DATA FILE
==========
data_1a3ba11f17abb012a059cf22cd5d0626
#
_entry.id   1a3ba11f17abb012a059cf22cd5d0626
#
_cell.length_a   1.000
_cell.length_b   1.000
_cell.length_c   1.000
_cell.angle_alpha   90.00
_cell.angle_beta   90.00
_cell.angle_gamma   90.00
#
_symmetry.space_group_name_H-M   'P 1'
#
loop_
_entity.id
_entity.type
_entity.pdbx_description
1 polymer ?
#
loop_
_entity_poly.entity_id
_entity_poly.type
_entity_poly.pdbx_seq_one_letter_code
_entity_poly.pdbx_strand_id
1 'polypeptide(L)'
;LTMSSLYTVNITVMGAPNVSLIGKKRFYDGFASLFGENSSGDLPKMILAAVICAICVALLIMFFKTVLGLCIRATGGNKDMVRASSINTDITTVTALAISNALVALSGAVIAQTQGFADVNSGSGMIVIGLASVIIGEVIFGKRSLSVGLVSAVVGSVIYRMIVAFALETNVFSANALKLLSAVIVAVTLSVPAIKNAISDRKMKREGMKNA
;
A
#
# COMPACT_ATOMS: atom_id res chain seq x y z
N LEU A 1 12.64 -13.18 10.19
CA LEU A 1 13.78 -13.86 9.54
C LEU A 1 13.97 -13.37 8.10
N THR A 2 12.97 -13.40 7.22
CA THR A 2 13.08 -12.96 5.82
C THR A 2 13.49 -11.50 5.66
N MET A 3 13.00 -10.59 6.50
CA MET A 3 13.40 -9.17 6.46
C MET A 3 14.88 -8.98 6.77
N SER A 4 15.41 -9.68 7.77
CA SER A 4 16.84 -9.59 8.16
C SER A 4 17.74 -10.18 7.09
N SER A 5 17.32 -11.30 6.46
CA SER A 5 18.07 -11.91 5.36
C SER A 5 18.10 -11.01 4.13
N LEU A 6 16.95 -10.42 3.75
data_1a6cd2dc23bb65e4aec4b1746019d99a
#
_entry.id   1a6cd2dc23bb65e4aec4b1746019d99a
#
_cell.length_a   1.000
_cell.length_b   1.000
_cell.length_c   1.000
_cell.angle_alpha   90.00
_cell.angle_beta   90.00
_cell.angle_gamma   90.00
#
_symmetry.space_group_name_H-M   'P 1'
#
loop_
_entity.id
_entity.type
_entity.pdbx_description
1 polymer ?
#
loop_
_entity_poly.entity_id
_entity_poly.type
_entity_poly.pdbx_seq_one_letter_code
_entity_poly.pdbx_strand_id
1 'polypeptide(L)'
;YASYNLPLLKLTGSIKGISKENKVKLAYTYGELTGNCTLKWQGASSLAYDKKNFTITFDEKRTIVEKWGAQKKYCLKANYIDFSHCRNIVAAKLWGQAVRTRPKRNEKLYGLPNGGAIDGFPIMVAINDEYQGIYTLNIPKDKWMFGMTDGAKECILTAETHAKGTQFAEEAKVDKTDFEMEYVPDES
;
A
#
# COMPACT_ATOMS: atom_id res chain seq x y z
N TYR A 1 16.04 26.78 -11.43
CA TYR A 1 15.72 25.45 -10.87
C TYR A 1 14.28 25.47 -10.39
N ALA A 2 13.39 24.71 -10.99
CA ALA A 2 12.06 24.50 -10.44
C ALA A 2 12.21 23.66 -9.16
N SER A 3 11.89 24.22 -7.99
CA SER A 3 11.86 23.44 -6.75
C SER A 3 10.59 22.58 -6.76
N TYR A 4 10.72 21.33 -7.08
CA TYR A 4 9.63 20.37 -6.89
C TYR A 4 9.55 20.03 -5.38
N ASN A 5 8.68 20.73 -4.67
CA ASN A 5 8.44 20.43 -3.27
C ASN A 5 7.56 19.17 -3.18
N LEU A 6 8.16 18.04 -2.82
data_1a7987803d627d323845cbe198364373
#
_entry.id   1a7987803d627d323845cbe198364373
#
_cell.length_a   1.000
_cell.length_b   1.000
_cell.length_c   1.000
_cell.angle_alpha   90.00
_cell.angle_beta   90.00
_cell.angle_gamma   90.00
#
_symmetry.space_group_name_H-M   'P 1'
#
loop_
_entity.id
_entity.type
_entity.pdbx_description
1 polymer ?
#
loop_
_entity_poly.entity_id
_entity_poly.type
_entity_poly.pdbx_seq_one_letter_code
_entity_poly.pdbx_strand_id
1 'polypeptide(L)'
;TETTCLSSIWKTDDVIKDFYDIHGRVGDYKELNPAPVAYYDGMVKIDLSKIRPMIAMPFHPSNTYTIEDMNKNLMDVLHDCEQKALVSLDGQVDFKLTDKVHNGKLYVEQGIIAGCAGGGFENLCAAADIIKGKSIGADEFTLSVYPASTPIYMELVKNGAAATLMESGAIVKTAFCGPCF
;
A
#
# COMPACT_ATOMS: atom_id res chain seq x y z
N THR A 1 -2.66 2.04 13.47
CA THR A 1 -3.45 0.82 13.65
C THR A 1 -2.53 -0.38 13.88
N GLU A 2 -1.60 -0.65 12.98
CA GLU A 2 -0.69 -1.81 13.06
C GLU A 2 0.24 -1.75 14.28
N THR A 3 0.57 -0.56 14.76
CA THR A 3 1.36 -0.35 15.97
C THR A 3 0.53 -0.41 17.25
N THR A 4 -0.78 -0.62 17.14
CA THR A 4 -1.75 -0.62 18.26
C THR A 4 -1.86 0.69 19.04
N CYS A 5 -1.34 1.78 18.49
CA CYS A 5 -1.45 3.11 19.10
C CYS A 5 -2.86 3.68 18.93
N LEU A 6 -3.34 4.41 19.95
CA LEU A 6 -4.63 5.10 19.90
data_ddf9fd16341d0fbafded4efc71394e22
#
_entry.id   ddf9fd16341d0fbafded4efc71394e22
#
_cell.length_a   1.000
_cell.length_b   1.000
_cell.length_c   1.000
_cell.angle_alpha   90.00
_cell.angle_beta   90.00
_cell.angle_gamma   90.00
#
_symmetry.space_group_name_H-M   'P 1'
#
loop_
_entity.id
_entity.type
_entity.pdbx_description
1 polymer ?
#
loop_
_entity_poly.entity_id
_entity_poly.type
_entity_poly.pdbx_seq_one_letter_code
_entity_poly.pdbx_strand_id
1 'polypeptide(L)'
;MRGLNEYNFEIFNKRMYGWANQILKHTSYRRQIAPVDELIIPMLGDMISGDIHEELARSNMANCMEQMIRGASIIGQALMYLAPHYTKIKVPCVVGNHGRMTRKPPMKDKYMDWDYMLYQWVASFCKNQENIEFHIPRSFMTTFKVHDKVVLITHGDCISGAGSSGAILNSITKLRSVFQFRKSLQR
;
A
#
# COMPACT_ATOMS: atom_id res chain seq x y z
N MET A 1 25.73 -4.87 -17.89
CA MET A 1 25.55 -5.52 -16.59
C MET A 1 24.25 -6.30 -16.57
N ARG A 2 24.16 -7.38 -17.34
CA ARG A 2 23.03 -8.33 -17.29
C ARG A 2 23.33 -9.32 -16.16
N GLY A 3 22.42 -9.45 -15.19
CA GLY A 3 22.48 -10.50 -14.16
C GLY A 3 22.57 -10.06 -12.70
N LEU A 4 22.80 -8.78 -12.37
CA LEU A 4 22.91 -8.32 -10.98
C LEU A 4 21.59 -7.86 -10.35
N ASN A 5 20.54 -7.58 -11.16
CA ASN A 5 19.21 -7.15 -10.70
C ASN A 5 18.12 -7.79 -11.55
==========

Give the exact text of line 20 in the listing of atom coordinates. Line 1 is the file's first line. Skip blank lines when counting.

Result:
loop_